Support- An area where increased buying interest is likely to develop during a decline. These points, which can take several forms (minor, major, etc.) often provide downside protection for an issue in a primary downtrend, during which time numerous support levels are often broken.
Tightening Base – The technical description of a stock’s chart formation which shows resistance to selling pressure during period of market weakness.
Top- A chart pattern marking a period of distribution following an uptrend. The larger the top, the greater the downside potential following its completion. It too can take many forms.
Trigger Day – The day in which a new GorillaPick initially trades ABOVE its “buy” price. For a GorillaShort, it is the day in which it initially trades BELOW its “sell” price. This MUST happen within five days of first appearing on the GorillaTrades radar screen. See this page on our Stock Picks to see how the Trigger Day fits in with the Gorilla Trades System.
Trigger Price – The previous day’s high price of a suggested Gorilla Pick that has to be reached before it may be considered for purchase.
Uptrend Line- A trend line connecting successively higher low points of a stock (or market). The longer this line is in force, and the more points that occur along it, the greater its technical significance.
Wash Rule- (31 day rule) Simply put, if within 30 days before or after the sale of a security, you purchase a “substantially identical” security, the IRS will consider the sale a “wash” and disallow your tax loss. The disallowed loss will be added to the basis of the “substantially identical” stock or securities purchased, and the holding period of the original property is added to the holding period of the newly acquired property. “Substantially identical” means different things for different investments. Here is a quick rundown:
Stocks – Obviously, the common shares of one company are not “substantially identical” to the common shares of another company. Taxpayers will generally run afoul of the wash sale rule when they sell stocks at a loss and then repurchase the same stock, or an option to acquire that stock, within 30 days (excluding the date of the sale and the date of the requisition).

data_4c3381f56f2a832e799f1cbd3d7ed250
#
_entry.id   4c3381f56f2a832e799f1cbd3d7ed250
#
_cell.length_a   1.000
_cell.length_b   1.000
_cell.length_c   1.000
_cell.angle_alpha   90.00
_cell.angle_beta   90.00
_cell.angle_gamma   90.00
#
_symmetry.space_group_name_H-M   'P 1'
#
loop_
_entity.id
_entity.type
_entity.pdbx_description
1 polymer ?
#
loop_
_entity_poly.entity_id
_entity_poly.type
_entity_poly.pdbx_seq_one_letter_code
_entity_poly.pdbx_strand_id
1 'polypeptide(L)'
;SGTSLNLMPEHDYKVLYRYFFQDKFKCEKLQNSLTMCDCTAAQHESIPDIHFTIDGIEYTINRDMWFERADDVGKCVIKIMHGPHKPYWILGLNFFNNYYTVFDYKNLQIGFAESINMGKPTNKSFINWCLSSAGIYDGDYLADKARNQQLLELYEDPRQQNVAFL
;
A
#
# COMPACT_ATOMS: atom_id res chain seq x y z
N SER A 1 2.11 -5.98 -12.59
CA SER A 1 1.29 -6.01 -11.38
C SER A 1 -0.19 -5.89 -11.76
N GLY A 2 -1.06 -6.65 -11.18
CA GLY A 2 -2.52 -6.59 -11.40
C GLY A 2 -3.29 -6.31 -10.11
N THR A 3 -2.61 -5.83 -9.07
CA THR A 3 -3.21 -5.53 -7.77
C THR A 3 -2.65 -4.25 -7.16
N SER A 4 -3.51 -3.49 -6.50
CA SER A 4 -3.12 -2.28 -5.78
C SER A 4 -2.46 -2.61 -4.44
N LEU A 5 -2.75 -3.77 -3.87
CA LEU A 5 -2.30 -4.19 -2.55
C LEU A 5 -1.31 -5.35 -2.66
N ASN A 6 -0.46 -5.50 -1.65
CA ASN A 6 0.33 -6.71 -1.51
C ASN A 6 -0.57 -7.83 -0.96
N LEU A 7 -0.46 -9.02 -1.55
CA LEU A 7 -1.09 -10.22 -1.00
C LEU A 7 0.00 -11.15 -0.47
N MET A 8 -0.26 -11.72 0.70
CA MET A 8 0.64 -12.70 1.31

If you want to maintain a position in a particular stock and recognize the unrealized loss in that position you have two options:
1. Doubling up. If you don’t want to be out of the market with respect to a particular stock, then you must increase your position in that stock by purchasing a similar block. You can sell the original loss position 31 days later. Identify the specific lot you are selling. You can do this by noting “versus purchase” (VSP) and the date of the purchase on the lot on which you are recognizing the loss.
2. Repurchasing after 31 days. If you do not want the added risk involved with double exposure, then the only alternative is to dispose of the current long position at a loss and repurchase the stock, or an option to acquire the stock 31 days later.
Mutual Funds – Mutual fund sales are subject to the wash sale rule. Like stocks, a taxpayer may not repurchase the fund sold within the 31-day window. You must be very careful when dealing with partial sale (loss) of mutual funds. Keep in mind that the reinvestment in dividends and capital gains is considered an acquisition. Thus, there should be no reinvestment during the 30-day period leading up to the sale, nor should there be any reinvestments 30 days after the sale date.
Bonds – Bonds are not considered “substantially identical” if (1) the securities have different issuers or (2) there are substantial differences in either maturity or coupon rate, and preferably in both. Year-end “bond-swaps” are common planning techniques. You should be careful when repurchasing bonds from the same issuer. The differences in maturity and/or coupon rate should be different enough to change your position relative to the market.
Individual Retirement Accounts – “Can a tax payer sell stock at a loss in his or her personal account and repurchase the stock in an IRA?” This question was posed to the IRS and its response is as follows: “The wash sale rule does not apply when an individual sells securities at a loss and identical securities are purchased by his/her IRA within 30 days. The wash sale rules apply when the identical securities are purchased by the individual, his/her spouse, or a corporation that he/she controls.” You should be aware that many practitioners caution against the use of this strategy. They argue that while this may not violate the wash sale rule, it could still be considered an indirect related party sale and the losses could nonetheless be disallowed.
1. Internal Revenue Code, Section 1091
2. Internal Revenue Service, Publication 550, page 52